I think we are in the air for fourteen hours and there are lots of children around us. One of those kids takes great delight at shrieking in a very high-pitched voice off and on for much of the flight. Amazingly, with the benefit of ear plugs, Paul and I both sleep for several hours of the flight. I’m afraid our friends didn’t manage to get hardly any sleep.
We land in Toronto and the airport workers are organized, friendly and polite. Because we have several hours to wait for our departing flight, Jennifer has set up an interview for a Global Entry Pass which will allow her to bypass the endless waiting lines when you come home and have to go through customs, plus it gives her precheck for domestic flights. It makes sense for Jennifer to do this as she is a frequent air traveler. The rest of us wait in the terminal and when Jennifer joins us twenty minutes later, we make our way to our departure gate which is far away from the bustle of the main terminal. We all agree that we are craving a hamburger and conveniently there is a restaurant near our gate that specializes in burgers. We enjoy the excellent burgers and an hour later we are boarding our plane destined for Kansas City.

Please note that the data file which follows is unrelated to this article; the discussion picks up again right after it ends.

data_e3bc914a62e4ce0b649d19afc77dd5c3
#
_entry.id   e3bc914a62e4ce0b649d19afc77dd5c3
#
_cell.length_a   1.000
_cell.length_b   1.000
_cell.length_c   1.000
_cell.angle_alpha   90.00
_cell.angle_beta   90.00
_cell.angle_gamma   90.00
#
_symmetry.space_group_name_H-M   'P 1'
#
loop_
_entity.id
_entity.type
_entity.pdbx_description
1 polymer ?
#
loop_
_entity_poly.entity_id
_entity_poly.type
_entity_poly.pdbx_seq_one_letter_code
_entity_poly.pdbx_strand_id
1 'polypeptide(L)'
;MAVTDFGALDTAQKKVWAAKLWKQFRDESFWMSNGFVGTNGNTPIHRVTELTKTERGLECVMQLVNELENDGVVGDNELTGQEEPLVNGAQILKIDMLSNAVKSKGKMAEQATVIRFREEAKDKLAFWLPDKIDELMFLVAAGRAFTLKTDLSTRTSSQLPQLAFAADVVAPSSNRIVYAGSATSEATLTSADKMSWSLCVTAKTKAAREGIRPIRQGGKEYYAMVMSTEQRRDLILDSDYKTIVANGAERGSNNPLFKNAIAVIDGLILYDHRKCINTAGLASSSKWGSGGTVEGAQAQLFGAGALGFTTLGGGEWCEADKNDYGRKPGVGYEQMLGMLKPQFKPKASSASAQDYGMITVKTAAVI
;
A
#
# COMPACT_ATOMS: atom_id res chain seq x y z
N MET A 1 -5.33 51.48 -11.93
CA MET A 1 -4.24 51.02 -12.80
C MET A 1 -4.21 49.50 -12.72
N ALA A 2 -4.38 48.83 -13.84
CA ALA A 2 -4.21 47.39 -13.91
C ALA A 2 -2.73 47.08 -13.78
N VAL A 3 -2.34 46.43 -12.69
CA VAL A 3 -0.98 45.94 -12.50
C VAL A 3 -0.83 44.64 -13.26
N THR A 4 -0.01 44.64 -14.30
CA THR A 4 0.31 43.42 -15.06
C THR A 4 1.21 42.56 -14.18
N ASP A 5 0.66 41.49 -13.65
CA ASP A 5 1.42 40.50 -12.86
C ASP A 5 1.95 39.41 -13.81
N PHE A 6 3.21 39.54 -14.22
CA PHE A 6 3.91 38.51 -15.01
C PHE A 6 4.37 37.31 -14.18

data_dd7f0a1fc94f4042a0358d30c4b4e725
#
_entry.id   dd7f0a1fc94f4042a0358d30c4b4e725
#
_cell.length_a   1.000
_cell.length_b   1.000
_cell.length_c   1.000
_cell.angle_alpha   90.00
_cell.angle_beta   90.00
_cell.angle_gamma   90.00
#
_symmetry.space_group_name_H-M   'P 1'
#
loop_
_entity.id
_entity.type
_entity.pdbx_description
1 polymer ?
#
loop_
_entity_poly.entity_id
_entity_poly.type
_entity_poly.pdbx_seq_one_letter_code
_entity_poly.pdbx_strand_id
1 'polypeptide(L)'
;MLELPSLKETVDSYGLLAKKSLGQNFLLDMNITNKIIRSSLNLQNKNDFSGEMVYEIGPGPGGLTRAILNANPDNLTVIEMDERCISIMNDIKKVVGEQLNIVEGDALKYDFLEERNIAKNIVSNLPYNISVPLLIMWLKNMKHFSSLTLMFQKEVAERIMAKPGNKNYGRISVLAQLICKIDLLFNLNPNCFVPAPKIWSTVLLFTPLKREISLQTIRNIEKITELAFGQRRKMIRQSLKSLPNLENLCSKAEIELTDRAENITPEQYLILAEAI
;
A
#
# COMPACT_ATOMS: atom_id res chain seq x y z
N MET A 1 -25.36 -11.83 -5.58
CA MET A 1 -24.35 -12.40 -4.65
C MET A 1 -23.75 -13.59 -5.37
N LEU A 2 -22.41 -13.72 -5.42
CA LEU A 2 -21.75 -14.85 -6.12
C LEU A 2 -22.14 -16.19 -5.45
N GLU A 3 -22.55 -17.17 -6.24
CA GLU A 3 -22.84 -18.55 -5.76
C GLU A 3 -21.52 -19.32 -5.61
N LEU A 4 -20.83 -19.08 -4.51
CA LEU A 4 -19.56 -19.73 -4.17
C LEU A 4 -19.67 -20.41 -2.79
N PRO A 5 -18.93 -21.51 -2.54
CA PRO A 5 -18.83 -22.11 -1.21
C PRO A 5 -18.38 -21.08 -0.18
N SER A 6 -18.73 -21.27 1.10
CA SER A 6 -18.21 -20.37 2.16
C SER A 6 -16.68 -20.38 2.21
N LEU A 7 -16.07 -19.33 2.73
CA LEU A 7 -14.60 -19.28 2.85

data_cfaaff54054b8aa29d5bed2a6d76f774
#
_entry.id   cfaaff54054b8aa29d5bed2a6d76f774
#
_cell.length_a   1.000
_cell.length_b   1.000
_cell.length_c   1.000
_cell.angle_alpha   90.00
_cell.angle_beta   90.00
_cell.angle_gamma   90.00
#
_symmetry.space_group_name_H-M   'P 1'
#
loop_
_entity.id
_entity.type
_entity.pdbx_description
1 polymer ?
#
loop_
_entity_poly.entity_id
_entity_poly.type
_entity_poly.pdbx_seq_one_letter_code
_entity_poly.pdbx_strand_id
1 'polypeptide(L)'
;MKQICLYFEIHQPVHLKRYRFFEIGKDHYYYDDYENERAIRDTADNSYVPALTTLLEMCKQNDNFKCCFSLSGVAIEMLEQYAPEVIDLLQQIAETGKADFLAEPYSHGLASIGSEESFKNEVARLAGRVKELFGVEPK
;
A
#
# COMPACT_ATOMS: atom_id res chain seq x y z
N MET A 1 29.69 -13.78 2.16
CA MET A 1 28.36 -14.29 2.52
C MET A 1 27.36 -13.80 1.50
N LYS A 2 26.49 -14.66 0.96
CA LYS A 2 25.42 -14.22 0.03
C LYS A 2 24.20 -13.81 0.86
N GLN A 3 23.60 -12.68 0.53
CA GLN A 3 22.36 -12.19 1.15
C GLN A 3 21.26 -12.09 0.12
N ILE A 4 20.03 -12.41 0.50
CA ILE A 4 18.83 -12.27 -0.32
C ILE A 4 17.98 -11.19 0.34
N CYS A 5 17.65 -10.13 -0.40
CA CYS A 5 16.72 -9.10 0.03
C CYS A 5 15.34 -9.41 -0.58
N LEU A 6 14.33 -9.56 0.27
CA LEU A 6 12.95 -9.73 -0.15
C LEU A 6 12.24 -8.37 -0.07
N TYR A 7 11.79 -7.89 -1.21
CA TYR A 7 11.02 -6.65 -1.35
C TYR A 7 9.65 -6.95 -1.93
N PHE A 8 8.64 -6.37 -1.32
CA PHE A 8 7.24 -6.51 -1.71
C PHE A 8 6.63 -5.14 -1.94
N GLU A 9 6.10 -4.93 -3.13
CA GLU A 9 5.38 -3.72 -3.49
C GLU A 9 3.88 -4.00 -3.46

I think most of us slept for a good part of this flight, it helps that no shrieking children were on this flight. We collect our luggage, hurray everybody’s suitcases made it here, and wait for the Park Air Express shuttle to pick us up and deliver us to our cars. We say goodbye to Jesse and Jennifer and the four Millers climb into Connie and Carl’s car and we begin the final leg of our journey on our way to Wabaunsee county and home. We marvel at the change in the Kansas countryside. When we left we were in the grips of a terrible drought and two weeks later it looks like the Garden of Eden.
So that is the end of our adventure to Tanzania. A wonderful, exciting trip that we got to share with four of our friends. Paul is already thinking about where and when we will return to our favorite travel destination. I can’t wait. Later, Nancy